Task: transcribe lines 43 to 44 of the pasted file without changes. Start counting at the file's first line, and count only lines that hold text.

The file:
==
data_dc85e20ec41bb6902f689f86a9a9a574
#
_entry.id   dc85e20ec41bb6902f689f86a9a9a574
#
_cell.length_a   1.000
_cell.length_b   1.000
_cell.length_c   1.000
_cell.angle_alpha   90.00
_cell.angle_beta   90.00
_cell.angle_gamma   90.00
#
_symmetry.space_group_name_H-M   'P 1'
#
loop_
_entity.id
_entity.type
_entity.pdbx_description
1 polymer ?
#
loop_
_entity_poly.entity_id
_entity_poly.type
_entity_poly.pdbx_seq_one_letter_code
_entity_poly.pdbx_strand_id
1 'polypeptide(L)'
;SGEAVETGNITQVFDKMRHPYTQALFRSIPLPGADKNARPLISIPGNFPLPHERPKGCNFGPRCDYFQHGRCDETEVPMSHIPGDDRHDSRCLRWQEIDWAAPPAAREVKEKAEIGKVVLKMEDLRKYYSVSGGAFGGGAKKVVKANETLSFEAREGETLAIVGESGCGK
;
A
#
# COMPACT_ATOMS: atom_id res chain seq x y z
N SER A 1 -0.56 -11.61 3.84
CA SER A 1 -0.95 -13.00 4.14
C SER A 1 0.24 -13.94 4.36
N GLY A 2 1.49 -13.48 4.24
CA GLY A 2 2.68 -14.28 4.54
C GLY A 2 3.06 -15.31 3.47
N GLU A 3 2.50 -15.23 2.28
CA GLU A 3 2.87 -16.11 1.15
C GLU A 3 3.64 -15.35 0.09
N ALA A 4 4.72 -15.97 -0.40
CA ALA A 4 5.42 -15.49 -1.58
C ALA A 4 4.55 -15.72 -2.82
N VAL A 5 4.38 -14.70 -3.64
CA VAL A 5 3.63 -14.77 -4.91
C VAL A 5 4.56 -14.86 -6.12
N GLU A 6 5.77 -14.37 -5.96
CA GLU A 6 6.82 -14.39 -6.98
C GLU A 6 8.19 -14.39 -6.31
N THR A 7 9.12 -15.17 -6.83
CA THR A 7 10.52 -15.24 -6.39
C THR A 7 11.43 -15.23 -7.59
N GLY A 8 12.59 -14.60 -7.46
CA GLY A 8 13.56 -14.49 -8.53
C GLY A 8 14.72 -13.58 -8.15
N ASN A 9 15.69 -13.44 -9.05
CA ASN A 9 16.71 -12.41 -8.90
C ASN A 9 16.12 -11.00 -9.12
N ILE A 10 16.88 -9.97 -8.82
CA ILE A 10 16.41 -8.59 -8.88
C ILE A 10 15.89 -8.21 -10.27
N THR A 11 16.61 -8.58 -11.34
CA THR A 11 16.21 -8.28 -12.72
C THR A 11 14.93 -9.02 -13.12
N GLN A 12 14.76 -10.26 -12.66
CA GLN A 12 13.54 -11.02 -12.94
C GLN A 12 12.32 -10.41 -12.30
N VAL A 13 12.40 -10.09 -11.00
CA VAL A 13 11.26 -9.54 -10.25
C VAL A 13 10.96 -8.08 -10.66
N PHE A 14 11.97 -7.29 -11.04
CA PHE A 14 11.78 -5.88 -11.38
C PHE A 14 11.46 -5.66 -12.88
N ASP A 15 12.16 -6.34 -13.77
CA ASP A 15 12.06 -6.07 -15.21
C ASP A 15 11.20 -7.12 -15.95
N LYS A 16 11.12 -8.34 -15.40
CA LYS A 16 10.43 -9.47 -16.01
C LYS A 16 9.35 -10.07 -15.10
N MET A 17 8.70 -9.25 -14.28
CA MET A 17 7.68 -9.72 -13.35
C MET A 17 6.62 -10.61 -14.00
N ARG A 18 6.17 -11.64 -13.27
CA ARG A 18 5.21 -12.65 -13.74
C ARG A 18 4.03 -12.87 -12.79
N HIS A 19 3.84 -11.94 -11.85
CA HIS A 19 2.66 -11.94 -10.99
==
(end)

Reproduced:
N VAL A 5 4.38 -14.70 -3.64
CA VAL A 5 3.63 -14.77 -4.91